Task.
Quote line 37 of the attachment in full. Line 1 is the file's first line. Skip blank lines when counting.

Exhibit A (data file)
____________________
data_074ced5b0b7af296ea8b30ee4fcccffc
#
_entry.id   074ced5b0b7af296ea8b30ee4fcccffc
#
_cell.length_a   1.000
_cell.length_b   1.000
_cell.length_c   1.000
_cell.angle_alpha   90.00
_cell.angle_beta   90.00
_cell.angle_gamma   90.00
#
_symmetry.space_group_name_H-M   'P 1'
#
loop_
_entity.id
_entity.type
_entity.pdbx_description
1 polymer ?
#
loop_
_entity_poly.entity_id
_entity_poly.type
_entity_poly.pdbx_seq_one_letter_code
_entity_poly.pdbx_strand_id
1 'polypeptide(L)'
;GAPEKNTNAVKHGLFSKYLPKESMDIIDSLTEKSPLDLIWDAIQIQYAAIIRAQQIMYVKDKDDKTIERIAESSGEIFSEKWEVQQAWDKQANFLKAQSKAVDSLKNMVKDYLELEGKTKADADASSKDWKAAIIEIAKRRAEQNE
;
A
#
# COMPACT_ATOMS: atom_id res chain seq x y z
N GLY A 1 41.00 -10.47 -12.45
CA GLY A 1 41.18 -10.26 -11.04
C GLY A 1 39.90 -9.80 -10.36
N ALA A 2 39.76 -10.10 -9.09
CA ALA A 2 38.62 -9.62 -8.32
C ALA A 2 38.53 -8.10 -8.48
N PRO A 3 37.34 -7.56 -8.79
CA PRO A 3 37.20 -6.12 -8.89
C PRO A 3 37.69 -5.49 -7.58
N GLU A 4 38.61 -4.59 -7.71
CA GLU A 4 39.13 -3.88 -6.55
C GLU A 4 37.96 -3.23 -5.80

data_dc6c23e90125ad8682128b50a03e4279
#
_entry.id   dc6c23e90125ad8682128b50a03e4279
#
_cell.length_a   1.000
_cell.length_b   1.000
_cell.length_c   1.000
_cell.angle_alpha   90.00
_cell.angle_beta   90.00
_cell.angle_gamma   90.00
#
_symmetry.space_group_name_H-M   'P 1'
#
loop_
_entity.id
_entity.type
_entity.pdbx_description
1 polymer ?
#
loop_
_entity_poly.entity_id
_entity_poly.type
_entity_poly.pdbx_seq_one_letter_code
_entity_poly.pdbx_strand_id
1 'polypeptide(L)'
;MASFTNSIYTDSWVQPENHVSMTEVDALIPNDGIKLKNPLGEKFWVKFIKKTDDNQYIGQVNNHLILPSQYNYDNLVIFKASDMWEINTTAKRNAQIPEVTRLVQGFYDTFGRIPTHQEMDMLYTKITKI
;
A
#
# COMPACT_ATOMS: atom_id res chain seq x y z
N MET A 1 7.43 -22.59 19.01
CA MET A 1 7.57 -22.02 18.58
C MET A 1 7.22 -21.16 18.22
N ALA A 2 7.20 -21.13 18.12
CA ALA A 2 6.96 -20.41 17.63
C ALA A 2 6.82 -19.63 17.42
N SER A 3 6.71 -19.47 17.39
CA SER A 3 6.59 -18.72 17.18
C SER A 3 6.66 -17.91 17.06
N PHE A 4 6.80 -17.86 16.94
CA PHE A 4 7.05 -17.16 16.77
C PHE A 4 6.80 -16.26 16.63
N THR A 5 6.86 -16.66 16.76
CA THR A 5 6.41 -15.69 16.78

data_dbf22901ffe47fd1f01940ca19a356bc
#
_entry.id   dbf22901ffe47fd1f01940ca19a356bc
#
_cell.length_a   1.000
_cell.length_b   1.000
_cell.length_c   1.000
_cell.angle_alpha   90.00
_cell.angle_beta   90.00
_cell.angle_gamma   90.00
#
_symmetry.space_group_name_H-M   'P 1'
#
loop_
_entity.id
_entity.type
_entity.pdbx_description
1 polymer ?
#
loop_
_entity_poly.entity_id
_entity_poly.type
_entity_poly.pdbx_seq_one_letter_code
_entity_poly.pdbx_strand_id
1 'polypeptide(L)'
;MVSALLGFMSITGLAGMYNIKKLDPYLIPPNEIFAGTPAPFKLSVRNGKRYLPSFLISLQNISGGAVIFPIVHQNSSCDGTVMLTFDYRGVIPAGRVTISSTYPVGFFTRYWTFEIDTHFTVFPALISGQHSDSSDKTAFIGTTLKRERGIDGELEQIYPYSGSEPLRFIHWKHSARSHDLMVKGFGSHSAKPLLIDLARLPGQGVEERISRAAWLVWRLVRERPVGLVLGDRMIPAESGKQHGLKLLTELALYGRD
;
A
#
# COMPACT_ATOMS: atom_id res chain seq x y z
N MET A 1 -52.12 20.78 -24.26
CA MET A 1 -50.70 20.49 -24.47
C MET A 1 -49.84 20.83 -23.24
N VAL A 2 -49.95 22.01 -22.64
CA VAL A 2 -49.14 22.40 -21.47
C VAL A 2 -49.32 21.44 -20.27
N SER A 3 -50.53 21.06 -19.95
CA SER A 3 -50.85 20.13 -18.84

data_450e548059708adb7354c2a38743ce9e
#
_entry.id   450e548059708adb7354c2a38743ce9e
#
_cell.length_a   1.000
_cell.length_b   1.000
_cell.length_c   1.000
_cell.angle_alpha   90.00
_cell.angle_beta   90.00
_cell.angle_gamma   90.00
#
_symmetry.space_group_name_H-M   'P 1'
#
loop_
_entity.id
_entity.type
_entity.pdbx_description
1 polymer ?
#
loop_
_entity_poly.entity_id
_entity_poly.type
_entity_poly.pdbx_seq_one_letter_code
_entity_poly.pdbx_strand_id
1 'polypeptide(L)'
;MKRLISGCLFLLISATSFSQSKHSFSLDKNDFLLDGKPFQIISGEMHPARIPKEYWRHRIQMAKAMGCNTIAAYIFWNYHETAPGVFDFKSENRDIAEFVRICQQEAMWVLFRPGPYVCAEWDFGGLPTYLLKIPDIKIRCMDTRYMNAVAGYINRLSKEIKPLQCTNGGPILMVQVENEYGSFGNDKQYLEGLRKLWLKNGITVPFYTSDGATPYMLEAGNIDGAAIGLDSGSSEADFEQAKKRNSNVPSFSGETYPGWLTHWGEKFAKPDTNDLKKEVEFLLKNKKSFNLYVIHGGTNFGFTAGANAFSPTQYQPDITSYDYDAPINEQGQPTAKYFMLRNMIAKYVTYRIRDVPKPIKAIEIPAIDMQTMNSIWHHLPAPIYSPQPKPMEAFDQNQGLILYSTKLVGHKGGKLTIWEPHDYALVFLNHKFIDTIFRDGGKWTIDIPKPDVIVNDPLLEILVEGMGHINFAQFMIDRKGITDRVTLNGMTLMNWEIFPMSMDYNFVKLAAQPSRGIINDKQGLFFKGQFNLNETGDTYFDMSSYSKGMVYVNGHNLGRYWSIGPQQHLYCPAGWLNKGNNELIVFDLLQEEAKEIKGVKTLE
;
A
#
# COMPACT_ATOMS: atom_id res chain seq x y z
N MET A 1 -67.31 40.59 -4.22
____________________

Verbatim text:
N PRO A 3 37.34 -7.56 -8.79